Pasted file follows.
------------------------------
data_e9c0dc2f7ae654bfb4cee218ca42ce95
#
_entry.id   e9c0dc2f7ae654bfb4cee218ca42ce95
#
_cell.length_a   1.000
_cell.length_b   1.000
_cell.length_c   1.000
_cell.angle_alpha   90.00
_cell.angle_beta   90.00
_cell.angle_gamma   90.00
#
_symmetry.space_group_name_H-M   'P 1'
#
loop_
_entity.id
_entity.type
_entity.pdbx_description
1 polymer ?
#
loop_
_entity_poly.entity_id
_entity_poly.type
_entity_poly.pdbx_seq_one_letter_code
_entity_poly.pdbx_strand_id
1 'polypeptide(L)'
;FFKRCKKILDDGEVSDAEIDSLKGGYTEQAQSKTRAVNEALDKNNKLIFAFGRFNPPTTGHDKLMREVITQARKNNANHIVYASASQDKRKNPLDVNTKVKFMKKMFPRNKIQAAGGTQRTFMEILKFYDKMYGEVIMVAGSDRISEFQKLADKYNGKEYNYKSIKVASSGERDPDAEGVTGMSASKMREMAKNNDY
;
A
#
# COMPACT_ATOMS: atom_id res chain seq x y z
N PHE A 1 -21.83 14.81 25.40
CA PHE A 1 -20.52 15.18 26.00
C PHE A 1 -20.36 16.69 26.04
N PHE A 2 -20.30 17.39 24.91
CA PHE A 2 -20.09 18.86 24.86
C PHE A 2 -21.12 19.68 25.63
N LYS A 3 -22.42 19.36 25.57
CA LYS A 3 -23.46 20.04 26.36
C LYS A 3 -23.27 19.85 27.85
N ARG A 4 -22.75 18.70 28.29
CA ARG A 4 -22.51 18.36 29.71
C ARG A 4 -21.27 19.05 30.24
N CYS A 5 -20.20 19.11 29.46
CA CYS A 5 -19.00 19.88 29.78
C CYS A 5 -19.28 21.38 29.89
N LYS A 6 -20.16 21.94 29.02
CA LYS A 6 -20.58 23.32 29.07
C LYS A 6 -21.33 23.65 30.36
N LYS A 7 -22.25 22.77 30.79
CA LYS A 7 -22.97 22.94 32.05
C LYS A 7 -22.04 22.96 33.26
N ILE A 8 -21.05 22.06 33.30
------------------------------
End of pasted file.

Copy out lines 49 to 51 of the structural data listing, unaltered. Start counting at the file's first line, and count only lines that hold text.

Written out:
N LYS A 7 -22.25 22.77 30.79
CA LYS A 7 -22.97 22.94 32.05
C LYS A 7 -22.04 22.96 33.26